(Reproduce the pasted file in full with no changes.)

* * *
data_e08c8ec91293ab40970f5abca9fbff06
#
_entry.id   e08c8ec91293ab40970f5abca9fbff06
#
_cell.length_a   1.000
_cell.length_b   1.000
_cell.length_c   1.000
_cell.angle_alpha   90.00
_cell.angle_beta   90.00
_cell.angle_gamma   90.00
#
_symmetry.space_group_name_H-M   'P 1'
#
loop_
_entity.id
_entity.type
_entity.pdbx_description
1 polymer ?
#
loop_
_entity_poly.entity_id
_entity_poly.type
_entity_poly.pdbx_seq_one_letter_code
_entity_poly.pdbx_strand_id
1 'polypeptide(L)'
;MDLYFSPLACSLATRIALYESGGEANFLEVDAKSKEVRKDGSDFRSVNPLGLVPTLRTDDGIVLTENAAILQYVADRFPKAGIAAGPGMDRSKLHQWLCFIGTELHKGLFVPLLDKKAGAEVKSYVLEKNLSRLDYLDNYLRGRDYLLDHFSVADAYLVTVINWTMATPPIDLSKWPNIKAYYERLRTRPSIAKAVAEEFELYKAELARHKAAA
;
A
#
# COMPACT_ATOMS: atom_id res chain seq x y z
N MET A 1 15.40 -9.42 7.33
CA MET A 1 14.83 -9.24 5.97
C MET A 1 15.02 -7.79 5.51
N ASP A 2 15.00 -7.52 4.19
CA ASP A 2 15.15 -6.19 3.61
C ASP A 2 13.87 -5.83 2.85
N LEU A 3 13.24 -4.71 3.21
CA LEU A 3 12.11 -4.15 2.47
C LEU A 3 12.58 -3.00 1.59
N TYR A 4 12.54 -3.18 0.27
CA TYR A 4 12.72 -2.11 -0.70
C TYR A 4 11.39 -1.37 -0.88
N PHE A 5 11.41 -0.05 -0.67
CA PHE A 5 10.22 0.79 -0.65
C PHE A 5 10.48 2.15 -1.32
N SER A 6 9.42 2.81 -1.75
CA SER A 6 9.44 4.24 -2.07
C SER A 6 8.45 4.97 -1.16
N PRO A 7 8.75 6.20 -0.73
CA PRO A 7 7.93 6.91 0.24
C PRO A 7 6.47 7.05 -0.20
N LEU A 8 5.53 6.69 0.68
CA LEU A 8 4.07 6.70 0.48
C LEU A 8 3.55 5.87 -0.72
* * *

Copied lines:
data_e08c8ec91293ab40970f5abca9fbff06
#
_entry.id   e08c8ec91293ab40970f5abca9fbff06
#
_cell.length_a   1.000
_cell.length_b   1.000
_cell.length_c   1.000
_cell.angle_alpha   90.00
_cell.angle_beta   90.00
_cell.angle_gamma   90.00
#
_symmetry.space_group_name_H-M   'P 1'
#
loop_
_entity.id
_entity.type
_entity.pdbx_description
1 polymer ?
#
loop_
_entity_poly.entity_id
_entity_poly.type
_entity_poly.pdbx_seq_one_letter_code
_entity_poly.pdbx_strand_id
1 'polypeptide(L)'
;MDLYFSPLACSLATRIALYESGGEANFLEVDAKSKEVRKDGSDFRSVNPLGLVPTLRTDDGIVLTENAAILQYVADRFPKAGIAAGPGMDRSKLHQWLCFIGTELHKGLFVPLLDKKAGAEVKSYVLEKNLSRLDYLDNYLRGRDYLLDHFSVADAYLVTVINWTMATPPIDLSKWPNIKAYYERLRTRPSIAKAVAEEFELYKAELARHKAAA
;
A
#
# COMPACT_ATOMS: atom_id res chain seq x y z
N MET A 1 15.40 -9.42 7.33
CA MET A 1 14.83 -9.24 5.97
C MET A 1 15.02 -7.79 5.51
N ASP A 2 15.00 -7.52 4.19
CA ASP A 2 15.15 -6.19 3.61
C ASP A 2 13.87 -5.83 2.85
N LEU A 3 13.24 -4.71 3.21
CA LEU A 3 12.11 -4.15 2.47
C LEU A 3 12.58 -3.00 1.59
N TYR A 4 12.54 -3.18 0.27
CA TYR A 4 12.72 -2.11 -0.70
C TYR A 4 11.39 -1.37 -0.88
N PHE A 5 11.41 -0.05 -0.67
CA PHE A 5 10.22 0.79 -0.65
C PHE A 5 10.48 2.15 -1.32
N SER A 6 9.42 2.81 -1.75
CA SER A 6 9.44 4.24 -2.07
C SER A 6 8.45 4.97 -1.16
N PRO A 7 8.75 6.20 -0.73
CA PRO A 7 7.93 6.91 0.24
C PRO A 7 6.47 7.05 -0.20
N LEU A 8 5.53 6.69 0.68
CA LEU A 8 4.07 6.70 0.48
C LEU A 8 3.55 5.87 -0.72